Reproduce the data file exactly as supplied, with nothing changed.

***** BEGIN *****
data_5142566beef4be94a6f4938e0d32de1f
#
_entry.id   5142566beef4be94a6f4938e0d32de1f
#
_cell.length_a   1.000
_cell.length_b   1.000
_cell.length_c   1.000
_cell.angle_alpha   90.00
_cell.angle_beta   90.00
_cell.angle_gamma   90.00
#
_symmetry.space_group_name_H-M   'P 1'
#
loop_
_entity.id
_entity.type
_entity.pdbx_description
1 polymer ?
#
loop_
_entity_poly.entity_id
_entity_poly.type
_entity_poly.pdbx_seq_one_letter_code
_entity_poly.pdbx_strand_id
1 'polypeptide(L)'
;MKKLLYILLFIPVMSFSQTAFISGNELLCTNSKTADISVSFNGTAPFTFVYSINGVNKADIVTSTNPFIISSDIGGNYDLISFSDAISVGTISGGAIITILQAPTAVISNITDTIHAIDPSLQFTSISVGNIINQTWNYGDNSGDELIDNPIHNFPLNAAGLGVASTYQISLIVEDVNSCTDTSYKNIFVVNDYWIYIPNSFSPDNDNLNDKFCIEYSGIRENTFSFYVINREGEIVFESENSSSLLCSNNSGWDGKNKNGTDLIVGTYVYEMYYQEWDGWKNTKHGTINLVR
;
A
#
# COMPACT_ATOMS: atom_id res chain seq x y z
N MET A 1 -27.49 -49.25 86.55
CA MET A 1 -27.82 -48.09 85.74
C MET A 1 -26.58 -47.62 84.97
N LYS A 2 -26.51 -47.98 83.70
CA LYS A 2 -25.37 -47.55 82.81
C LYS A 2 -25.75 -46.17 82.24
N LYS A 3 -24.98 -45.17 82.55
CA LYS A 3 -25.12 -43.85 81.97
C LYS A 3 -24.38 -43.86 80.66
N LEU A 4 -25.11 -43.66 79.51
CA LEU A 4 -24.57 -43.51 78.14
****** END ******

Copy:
data_5142566beef4be94a6f4938e0d32de1f
#
_entry.id   5142566beef4be94a6f4938e0d32de1f
#
_cell.length_a   1.000
_cell.length_b   1.000
_cell.length_c   1.000
_cell.angle_alpha   90.00
_cell.angle_beta   90.00
_cell.angle_gamma   90.00
#
_symmetry.space_group_name_H-M   'P 1'
#
loop_
_entity.id
_entity.type
_entity.pdbx_description
1 polymer ?
#
loop_
_entity_poly.entity_id
_entity_poly.type
_entity_poly.pdbx_seq_one_letter_code
_entity_poly.pdbx_strand_id
1 'polypeptide(L)'
;MKKLLYILLFIPVMSFSQTAFISGNELLCTNSKTADISVSFNGTAPFTFVYSINGVNKADIVTSTNPFIISSDIGGNYDLISFSDAISVGTISGGAIITILQAPTAVISNITDTIHAIDPSLQFTSISVGNIINQTWNYGDNSGDELIDNPIHNFPLNAAGLGVASTYQISLIVEDVNSCTDTSYKNIFVVNDYWIYIPNSFSPDNDNLNDKFCIEYSGIRENTFSFYVINREGEIVFESENSSSLLCSNNSGWDGKNKNGTDLIVGTYVYEMYYQEWDGWKNTKHGTINLVR
;
A
#
# COMPACT_ATOMS: atom_id res chain seq x y z
N MET A 1 -27.49 -49.25 86.55
CA MET A 1 -27.82 -48.09 85.74
C MET A 1 -26.58 -47.62 84.97
N LYS A 2 -26.51 -47.98 83.70
CA LYS A 2 -25.37 -47.55 82.81
C LYS A 2 -25.75 -46.17 82.24
N LYS A 3 -24.98 -45.17 82.55
CA LYS A 3 -25.12 -43.85 81.97
C LYS A 3 -24.38 -43.86 80.66
N LEU A 4 -25.11 -43.66 79.51
CA LEU A 4 -24.57 -43.51 78.14